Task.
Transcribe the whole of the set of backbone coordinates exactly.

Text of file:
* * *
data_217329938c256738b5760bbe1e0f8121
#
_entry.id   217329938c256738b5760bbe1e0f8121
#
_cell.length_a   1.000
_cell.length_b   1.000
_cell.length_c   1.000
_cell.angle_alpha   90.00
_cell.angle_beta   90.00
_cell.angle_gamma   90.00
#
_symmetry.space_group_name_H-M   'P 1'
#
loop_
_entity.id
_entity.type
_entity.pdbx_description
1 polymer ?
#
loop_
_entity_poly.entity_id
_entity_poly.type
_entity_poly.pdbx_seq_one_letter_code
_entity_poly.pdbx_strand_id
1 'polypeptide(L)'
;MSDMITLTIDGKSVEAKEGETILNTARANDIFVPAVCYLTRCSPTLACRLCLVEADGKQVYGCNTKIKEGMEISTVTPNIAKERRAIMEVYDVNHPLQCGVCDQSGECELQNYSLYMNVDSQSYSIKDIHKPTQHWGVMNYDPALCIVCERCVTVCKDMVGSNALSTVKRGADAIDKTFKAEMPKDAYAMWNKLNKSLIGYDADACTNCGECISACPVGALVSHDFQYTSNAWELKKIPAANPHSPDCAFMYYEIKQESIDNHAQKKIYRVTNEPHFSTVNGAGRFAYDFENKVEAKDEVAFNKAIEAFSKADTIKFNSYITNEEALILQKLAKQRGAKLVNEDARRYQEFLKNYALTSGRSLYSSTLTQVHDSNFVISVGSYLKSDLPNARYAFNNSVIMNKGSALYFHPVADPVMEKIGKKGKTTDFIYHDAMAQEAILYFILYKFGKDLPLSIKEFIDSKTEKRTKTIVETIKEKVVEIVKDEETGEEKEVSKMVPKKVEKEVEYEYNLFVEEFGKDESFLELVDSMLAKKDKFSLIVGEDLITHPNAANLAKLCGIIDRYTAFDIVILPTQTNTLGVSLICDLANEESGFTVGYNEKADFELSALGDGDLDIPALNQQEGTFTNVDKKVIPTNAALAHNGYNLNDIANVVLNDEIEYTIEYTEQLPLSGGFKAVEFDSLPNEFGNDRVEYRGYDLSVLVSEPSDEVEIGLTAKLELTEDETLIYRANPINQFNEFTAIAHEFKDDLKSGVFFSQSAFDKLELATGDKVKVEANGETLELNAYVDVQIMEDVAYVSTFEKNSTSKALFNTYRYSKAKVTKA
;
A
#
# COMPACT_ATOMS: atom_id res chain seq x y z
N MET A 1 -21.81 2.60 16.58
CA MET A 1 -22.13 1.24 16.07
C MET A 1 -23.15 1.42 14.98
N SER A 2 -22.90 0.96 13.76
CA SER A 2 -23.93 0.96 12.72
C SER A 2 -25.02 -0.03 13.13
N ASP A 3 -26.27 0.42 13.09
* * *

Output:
data_217329938c256738b5760bbe1e0f8121
#
_entry.id   217329938c256738b5760bbe1e0f8121
#
_cell.length_a   1.000
_cell.length_b   1.000
_cell.length_c   1.000
_cell.angle_alpha   90.00
_cell.angle_beta   90.00
_cell.angle_gamma   90.00
#
_symmetry.space_group_name_H-M   'P 1'
#
loop_
_entity.id
_entity.type
_entity.pdbx_description
1 polymer ?
#
loop_
_entity_poly.entity_id
_entity_poly.type
_entity_poly.pdbx_seq_one_letter_code
_entity_poly.pdbx_strand_id
1 'polypeptide(L)'
;MSDMITLTIDGKSVEAKEGETILNTARANDIFVPAVCYLTRCSPTLACRLCLVEADGKQVYGCNTKIKEGMEISTVTPNIAKERRAIMEVYDVNHPLQCGVCDQSGECELQNYSLYMNVDSQSYSIKDIHKPTQHWGVMNYDPALCIVCERCVTVCKDMVGSNALSTVKRGADAIDKTFKAEMPKDAYAMWNKLNKSLIGYDADACTNCGECISACPVGALVSHDFQYTSNAWELKKIPAANPHSPDCAFMYYEIKQESIDNHAQKKIYRVTNEPHFSTVNGAGRFAYDFENKVEAKDEVAFNKAIEAFSKADTIKFNSYITNEEALILQKLAKQRGAKLVNEDARRYQEFLKNYALTSGRSLYSSTLTQVHDSNFVISVGSYLKSDLPNARYAFNNSVIMNKGSALYFHPVADPVMEKIGKKGKTTDFIYHDAMAQEAILYFILYKFGKDLPLSIKEFIDSKTEKRTKTIVETIKEKVVEIVKDEETGEEKEVSKMVPKKVEKEVEYEYNLFVEEFGKDESFLELVDSMLAKKDKFSLIVGEDLITHPNAANLAKLCGIIDRYTAFDIVILPTQTNTLGVSLICDLANEESGFTVGYNEKADFELSALGDGDLDIPALNQQEGTFTNVDKKVIPTNAALAHNGYNLNDIANVVLNDEIEYTIEYTEQLPLSGGFKAVEFDSLPNEFGNDRVEYRGYDLSVLVSEPSDEVEIGLTAKLELTEDETLIYRANPINQFNEFTAIAHEFKDDLKSGVFFSQSAFDKLELATGDKVKVEANGETLELNAYVDVQIMEDVAYVSTFEKNSTSKALFNTYRYSKAKVTKA
;
A
#
# COMPACT_ATOMS: atom_id res chain seq x y z
N MET A 1 -21.81 2.60 16.58
CA MET A 1 -22.13 1.24 16.07
C MET A 1 -23.15 1.42 14.98
N SER A 2 -22.90 0.96 13.76
CA SER A 2 -23.93 0.96 12.72
C SER A 2 -25.02 -0.03 13.13
N ASP A 3 -26.27 0.42 13.09